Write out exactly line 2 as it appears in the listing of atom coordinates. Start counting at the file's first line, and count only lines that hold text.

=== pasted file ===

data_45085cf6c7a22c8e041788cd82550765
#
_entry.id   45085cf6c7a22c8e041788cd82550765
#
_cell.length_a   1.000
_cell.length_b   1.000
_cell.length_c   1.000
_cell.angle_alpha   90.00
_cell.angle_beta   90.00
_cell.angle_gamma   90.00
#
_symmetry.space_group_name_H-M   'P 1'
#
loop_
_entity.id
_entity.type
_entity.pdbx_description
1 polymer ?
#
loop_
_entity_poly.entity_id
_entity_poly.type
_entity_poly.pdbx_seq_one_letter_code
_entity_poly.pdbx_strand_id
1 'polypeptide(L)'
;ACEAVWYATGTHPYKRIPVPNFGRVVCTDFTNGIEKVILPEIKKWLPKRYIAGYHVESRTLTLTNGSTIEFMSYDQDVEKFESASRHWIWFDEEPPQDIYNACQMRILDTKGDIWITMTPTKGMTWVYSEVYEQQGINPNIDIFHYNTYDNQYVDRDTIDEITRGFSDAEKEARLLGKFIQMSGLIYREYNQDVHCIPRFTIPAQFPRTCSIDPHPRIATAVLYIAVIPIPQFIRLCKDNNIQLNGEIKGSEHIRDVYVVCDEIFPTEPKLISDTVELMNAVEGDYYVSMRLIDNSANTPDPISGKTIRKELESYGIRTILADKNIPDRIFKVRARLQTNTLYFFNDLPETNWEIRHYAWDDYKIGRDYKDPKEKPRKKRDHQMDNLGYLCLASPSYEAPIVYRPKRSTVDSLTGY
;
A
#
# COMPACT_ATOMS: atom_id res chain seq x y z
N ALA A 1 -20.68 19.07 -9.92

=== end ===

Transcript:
#